I am not a pregnant woman. Nor am I a was-pregnant woman. I am a not-at-all-pregnant man. I do, however, have the pleasure of sleeping next to a pregnant woman. Bambino-Madre incubates our Bambino. Bambino likes to fidget.
Pre-conception: Bambino-Madre was a hyper-mobile sleeper. Bambino-Madre’s squirminess had a majority stake in our bed. My nights were nights of careful position and balance, alert to the somno-shapes metronomically thrashed out from gloaming-to-dawn. Fond was I of the bed-sliver on which I lay, motionless, patiently waiting for a stray limb to the face, ruminating on the subject of Stockholm Syndrome. With body so fierce, the content of her docile mind was unimaginable to me. I liked to think she was the prophet of unprisonable rhythm. I feared she was the artist of ineludible violence. Ours was an inequitable relationship when it came to sleep-related real estate. If I’d tried to make it so I’d probably’ve been made dead. Unintentionally? Maybe. Maybe. Bambino-Madre is a shadow shy of five feet tall. I cower at much more than six.
Post-conception, twenty weeks in: With an unborn daughter jiggling and wriggling inside her, Bambino-Madre levelled up the squirm. Our bed: a theatre of peril, exhaustion and discomfort. Remedial attention was urgently brought and focused, the solution settled upon being the purchasing of this pillow.
Verdict, part one: Bambino-Madre is comfortable. Bambino-Madre is sleeping well. There is no squirm. There is no discomfort. There is only rejuvenating, restful, highest-quality, ZERO-MOTION sleep. Bambino-Madre is a catatonic, serene, happy heap. No peril. No fear. Space and sleep: all there is.
Reason enough to give it a full-house of stars. But wait.
Verdict, part two: (Scene-setting: The morning after the day of Pillow’s arrival.) Bambino-Madre scurried off to work, leaving me to doze. Pillow lay vacant, Bambino-Madre’s vestigial and inviting warmth radiating from within. In I clambered, to give Pillow a spin. This was the moment the whole world *really* changed.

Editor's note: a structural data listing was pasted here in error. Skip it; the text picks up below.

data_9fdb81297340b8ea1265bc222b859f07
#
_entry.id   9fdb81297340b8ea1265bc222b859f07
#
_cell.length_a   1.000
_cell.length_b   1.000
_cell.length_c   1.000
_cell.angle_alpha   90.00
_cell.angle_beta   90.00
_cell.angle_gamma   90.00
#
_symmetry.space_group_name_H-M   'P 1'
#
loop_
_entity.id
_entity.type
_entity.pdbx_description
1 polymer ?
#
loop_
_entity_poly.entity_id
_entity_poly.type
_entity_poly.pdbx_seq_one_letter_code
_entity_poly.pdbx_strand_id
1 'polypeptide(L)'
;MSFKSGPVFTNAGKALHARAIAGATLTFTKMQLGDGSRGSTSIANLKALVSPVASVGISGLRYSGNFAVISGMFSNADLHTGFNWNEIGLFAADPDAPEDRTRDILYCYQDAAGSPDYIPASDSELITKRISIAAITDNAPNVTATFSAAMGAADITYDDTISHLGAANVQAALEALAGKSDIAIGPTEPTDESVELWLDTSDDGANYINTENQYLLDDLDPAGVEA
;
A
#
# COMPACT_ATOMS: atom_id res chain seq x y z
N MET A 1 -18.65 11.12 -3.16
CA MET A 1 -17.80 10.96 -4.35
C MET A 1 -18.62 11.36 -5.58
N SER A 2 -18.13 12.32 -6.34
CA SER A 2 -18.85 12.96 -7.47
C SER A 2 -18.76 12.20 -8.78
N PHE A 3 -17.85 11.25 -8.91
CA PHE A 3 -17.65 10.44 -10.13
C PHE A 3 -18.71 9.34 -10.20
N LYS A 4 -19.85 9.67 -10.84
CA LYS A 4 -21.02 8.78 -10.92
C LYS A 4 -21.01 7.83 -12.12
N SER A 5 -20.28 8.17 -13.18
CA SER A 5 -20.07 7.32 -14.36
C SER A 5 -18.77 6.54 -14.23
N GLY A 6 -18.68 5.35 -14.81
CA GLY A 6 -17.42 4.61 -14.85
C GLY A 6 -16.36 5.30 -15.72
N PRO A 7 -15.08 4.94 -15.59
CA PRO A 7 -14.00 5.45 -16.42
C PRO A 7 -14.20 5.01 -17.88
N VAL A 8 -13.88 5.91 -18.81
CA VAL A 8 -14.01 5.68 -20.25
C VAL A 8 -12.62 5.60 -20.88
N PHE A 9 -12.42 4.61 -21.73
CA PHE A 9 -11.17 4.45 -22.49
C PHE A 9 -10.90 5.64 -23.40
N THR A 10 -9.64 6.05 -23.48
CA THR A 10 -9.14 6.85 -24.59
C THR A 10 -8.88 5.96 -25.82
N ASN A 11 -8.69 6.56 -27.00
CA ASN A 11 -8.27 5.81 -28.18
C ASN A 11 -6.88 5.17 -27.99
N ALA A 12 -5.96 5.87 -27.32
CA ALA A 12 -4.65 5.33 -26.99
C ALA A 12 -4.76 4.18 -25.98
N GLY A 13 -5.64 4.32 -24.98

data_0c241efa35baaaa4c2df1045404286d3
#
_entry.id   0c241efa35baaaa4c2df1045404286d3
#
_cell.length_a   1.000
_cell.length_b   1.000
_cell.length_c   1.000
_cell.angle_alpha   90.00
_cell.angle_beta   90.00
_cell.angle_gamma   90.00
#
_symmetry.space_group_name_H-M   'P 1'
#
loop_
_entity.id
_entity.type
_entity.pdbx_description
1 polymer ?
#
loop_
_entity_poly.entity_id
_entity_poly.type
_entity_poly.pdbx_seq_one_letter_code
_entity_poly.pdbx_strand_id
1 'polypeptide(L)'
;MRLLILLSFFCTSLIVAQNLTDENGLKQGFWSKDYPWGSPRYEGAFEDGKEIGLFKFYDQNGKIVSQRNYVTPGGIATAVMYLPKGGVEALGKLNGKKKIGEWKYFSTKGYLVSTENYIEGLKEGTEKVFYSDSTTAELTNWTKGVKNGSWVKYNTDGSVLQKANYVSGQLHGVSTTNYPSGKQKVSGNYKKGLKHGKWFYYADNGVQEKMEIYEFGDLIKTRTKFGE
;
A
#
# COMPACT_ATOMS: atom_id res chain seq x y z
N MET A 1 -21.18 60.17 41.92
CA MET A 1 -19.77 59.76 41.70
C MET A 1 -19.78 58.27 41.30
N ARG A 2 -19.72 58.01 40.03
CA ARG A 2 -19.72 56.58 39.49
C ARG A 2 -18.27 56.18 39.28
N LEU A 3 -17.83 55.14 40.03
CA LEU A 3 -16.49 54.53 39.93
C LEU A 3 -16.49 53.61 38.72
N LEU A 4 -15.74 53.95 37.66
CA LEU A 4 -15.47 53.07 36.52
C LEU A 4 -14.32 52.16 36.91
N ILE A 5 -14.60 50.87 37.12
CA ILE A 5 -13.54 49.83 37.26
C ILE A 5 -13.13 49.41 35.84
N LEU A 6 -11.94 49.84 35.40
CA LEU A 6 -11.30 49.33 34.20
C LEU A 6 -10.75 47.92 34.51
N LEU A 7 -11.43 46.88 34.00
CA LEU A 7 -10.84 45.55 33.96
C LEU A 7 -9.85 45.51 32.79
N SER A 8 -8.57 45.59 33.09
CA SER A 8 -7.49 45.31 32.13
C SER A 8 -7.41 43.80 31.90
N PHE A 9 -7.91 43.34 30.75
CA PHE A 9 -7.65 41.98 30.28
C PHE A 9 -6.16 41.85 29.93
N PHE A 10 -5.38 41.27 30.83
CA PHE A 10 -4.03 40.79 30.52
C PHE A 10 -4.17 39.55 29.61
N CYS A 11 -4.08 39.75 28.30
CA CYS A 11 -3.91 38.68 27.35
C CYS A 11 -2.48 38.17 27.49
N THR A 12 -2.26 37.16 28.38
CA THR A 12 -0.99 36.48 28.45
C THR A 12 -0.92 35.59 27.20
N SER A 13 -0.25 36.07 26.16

I have slept poorly for at least sixteen years (I’m 33). There’ve been 200-hour periods that’ve involved fewer than 10 hours of sleep, total. Rarely do I sleep more than four hours a night. Shoulder and back pain are constant companions, due to injury, repeated injury, re-repeated injury, accidents and inattention. Sleeping has, for long periods of time, been difficult and very hard to come by.
Pillow, with exaggeration suspended and nonsense ended, presented me with the finest sleep I can remember. Pain free. Nadir to zenith. So, when I say ‘whole world *really* changed’, I *really* mean it. Course of action? BOUGHT MY OWN.
Pillow and Pillow Two have transformed the sleepings of a chronically sleep-deprived man and a desperately uncomfortable pregnant woman. Total cost? £46. I have given thought to the value of sleep over the years I’ve enjoyed very little of it. When compared to the ludicrous invented bargains I entertained, £46 is a theft. £4,600 would be a theft.
One problem: cocooned and barriered, our physical relationship is dead. We’re asleep anyway, so who cares.
The sum total of all positive human endeavour is equal to less than this pillow (any quality, any metric). This pillow is the greatest thing in the history of thing.